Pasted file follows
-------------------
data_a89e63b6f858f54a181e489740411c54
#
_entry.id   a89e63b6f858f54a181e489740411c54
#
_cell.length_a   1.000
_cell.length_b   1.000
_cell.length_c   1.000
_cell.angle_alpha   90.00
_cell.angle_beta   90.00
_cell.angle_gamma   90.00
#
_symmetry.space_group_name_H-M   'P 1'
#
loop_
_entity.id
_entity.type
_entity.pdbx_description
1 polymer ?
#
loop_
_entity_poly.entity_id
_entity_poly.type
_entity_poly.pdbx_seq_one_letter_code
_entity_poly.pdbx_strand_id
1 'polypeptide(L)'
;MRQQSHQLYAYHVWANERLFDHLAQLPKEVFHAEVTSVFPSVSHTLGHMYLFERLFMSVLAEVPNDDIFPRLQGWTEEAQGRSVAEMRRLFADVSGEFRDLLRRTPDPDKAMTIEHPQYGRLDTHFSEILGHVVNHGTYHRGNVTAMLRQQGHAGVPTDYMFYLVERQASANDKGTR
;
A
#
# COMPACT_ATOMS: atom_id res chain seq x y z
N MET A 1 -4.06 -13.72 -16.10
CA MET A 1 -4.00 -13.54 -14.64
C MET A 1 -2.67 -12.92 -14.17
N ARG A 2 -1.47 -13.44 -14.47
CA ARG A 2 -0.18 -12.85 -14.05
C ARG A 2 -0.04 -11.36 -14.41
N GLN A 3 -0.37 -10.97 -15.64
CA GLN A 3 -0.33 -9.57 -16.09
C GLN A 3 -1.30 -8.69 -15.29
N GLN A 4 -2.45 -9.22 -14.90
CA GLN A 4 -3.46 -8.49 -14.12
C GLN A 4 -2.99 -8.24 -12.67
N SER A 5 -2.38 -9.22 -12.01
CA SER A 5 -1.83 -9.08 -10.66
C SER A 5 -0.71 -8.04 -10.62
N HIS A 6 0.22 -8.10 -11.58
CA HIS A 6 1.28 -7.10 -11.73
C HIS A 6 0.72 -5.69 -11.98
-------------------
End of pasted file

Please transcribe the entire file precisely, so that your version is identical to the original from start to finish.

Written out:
data_a89e63b6f858f54a181e489740411c54
#
_entry.id   a89e63b6f858f54a181e489740411c54
#
_cell.length_a   1.000
_cell.length_b   1.000
_cell.length_c   1.000
_cell.angle_alpha   90.00
_cell.angle_beta   90.00
_cell.angle_gamma   90.00
#
_symmetry.space_group_name_H-M   'P 1'
#
loop_
_entity.id
_entity.type
_entity.pdbx_description
1 polymer ?
#
loop_
_entity_poly.entity_id
_entity_poly.type
_entity_poly.pdbx_seq_one_letter_code
_entity_poly.pdbx_strand_id
1 'polypeptide(L)'
;MRQQSHQLYAYHVWANERLFDHLAQLPKEVFHAEVTSVFPSVSHTLGHMYLFERLFMSVLAEVPNDDIFPRLQGWTEEAQGRSVAEMRRLFADVSGEFRDLLRRTPDPDKAMTIEHPQYGRLDTHFSEILGHVVNHGTYHRGNVTAMLRQQGHAGVPTDYMFYLVERQASANDKGTR
;
A
#
# COMPACT_ATOMS: atom_id res chain seq x y z
N MET A 1 -4.06 -13.72 -16.10
CA MET A 1 -4.00 -13.54 -14.64
C MET A 1 -2.67 -12.92 -14.17
N ARG A 2 -1.47 -13.44 -14.47
CA ARG A 2 -0.18 -12.85 -14.05
C ARG A 2 -0.04 -11.36 -14.41
N GLN A 3 -0.37 -10.97 -15.64
CA GLN A 3 -0.33 -9.57 -16.09
C GLN A 3 -1.30 -8.69 -15.29
N GLN A 4 -2.45 -9.22 -14.90
CA GLN A 4 -3.46 -8.49 -14.12
C GLN A 4 -2.99 -8.24 -12.67
N SER A 5 -2.38 -9.22 -12.01
CA SER A 5 -1.83 -9.08 -10.66
C SER A 5 -0.71 -8.04 -10.62
N HIS A 6 0.22 -8.10 -11.58
CA HIS A 6 1.28 -7.10 -11.73
C HIS A 6 0.72 -5.69 -11.98